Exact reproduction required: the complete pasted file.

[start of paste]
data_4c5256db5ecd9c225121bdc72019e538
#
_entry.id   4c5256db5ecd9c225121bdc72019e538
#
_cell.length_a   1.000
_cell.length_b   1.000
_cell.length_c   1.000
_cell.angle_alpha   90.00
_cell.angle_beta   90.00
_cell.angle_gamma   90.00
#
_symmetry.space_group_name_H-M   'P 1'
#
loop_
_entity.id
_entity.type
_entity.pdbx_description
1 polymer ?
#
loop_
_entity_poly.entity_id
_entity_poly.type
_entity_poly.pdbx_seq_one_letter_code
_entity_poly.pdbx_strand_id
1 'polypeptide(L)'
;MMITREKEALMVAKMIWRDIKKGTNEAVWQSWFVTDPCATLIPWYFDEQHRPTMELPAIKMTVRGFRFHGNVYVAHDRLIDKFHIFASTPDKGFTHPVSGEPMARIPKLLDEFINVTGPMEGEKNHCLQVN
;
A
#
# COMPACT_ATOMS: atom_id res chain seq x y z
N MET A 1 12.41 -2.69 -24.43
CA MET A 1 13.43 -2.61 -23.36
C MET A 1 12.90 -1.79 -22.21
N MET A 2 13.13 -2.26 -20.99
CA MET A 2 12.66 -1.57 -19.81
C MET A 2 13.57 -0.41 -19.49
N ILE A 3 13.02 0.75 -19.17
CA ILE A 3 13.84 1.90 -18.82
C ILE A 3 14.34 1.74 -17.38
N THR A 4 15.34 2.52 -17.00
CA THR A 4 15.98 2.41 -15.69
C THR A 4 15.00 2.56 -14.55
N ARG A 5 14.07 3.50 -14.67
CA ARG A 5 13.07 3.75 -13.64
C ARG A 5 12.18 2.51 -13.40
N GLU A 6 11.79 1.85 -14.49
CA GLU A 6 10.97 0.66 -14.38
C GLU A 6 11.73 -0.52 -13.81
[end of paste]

data_4c5256db5ecd9c225121bdc72019e538
#
_entry.id   4c5256db5ecd9c225121bdc72019e538
#
_cell.length_a   1.000
_cell.length_b   1.000
_cell.length_c   1.000
_cell.angle_alpha   90.00
_cell.angle_beta   90.00
_cell.angle_gamma   90.00
#
_symmetry.space_group_name_H-M   'P 1'
#
loop_
_entity.id
_entity.type
_entity.pdbx_description
1 polymer ?
#
loop_
_entity_poly.entity_id
_entity_poly.type
_entity_poly.pdbx_seq_one_letter_code
_entity_poly.pdbx_strand_id
1 'polypeptide(L)'
;MMITREKEALMVAKMIWRDIKKGTNEAVWQSWFVTDPCATLIPWYFDEQHRPTMELPAIKMTVRGFRFHGNVYVAHDRLIDKFHIFASTPDKGFTHPVSGEPMARIPKLLDEFINVTGPMEGEKNHCLQVN
;
A
#
# COMPACT_ATOMS: atom_id res chain seq x y z
N MET A 1 12.41 -2.69 -24.43
CA MET A 1 13.43 -2.61 -23.36
C MET A 1 12.90 -1.79 -22.21
N MET A 2 13.13 -2.26 -20.99
CA MET A 2 12.66 -1.57 -19.81
C MET A 2 13.57 -0.41 -19.49
N ILE A 3 13.02 0.75 -19.17
CA ILE A 3 13.84 1.90 -18.82
C ILE A 3 14.34 1.74 -17.38
N THR A 4 15.34 2.52 -17.00
CA THR A 4 15.98 2.41 -15.69
C THR A 4 15.00 2.56 -14.55
N ARG A 5 14.07 3.50 -14.67
CA ARG A 5 13.07 3.75 -13.64
C ARG A 5 12.18 2.51 -13.40
N GLU A 6 11.79 1.85 -14.49
CA GLU A 6 10.97 0.66 -14.38
C GLU A 6 11.73 -0.52 -13.81